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Lucy Liu

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CLASS Meet SPOCK: An Education Tutoring Chatbot based on Learning Science Principles

May 22, 2023
Shashank Sonkar, Lucy Liu, Debshila Basu Mallick, Richard G. Baraniuk

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We present a design framework called Conversational Learning with Analytical Step-by-Step Strategies (CLASS) for developing high-performance Intelligent Tutoring Systems (ITS). The CLASS framework aims to empower ITS with with two critical capabilities: imparting tutor-like step-by-step guidance and enabling tutor-like conversations in natural language to effectively engage learners. To empower ITS with the aforementioned capabilities, the CLASS framework employs two carefully curated synthetic datasets. The first scaffolding dataset encompasses a variety of elements, including problems, their corresponding subproblems, hints, incorrect solutions, and tailored feedback. This dataset provides ITS with essential problem-solving strategies necessary for guiding students through each step of the conversation. The second conversational dataset contains simulated student-tutor conversations that involve the application of problem-solving strategies learned from the first dataset. In the second dataset, the tutoring system adheres to a pre-defined response template, which helps to maintain consistency and structure in ITS's responses during its interactions. This structured methodology facilitates seamless integration of user feedback and yields valuable insights into ITS's internal decision-making process, allowing for continuous refinement and improvement of the system. We also present a proof-of-concept ITS, referred to as SPOCK, trained using the CLASS framework with a focus on college level introductory biology content. A carefully constructed protocol was developed for SPOCK's preliminary evaluation, examining aspects such as the factual accuracy and relevance of its responses. Experts in the field of biology offered favorable remarks, particularly highlighting SPOCK's capability to break down questions into manageable subproblems and provide step-by-step guidance to students.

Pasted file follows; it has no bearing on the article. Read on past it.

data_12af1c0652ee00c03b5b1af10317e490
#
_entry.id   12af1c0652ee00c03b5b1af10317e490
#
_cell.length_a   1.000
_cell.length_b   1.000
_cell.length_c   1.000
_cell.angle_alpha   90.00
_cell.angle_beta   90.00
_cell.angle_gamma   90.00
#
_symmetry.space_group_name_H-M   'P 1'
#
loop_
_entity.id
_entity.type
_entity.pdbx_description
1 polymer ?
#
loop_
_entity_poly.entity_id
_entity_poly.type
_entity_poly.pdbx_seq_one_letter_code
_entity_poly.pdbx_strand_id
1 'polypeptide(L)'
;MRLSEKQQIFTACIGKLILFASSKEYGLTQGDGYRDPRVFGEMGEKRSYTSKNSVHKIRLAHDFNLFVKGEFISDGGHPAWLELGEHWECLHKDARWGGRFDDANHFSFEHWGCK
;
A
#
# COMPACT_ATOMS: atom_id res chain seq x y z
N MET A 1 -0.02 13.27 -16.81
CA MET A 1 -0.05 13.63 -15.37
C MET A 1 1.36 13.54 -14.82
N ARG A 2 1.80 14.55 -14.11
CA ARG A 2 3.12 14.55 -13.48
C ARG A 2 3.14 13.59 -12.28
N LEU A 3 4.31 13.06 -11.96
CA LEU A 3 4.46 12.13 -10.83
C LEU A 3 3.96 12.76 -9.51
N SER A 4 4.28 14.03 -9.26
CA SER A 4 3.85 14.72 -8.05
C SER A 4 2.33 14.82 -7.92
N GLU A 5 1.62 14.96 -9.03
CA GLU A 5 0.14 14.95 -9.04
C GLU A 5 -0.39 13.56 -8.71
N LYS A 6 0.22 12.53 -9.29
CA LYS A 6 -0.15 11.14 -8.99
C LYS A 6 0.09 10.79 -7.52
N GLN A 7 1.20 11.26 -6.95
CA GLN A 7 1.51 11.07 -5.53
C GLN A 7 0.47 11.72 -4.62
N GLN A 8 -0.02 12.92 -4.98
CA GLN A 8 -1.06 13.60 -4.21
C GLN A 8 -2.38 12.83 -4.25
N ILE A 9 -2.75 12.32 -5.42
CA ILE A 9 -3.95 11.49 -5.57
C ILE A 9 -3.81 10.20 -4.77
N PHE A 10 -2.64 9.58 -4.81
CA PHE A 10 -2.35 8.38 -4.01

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Explainable Reinforcement Learning via Model Transforms

Sep 24, 2022
Mira Finkelstein, Lucy Liu, Nitsan Levy Schlot, Yoav Kolumbus, David C. Parkes, Jeffrey S. Rosenshein, Sarah Keren

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Understanding emerging behaviors of reinforcement learning (RL) agents may be difficult since such agents are often trained in complex environments using highly complex decision making procedures. This has given rise to a variety of approaches to explainability in RL that aim to reconcile discrepancies that may arise between the behavior of an agent and the behavior that is anticipated by an observer. Most recent approaches have relied either on domain knowledge, that may not always be available, on an analysis of the agent's policy, or on an analysis of specific elements of the underlying environment, typically modeled as a Markov Decision Process (MDP). Our key claim is that even if the underlying MDP is not fully known (e.g., the transition probabilities have not been accurately learned) or is not maintained by the agent (i.e., when using model-free methods), it can nevertheless be exploited to automatically generate explanations. For this purpose, we suggest using formal MDP abstractions and transforms, previously used in the literature for expediting the search for optimal policies, to automatically produce explanations. Since such transforms are typically based on a symbolic representation of the environment, they may represent meaningful explanations for gaps between the anticipated and actual agent behavior. We formally define this problem, suggest a class of transforms that can be used for explaining emergent behaviors, and suggest methods that enable efficient search for an explanation. We demonstrate the approach on a set of standard benchmarks.

* Conference on Neural Information Processing Systems (NeurIPS) 2022 
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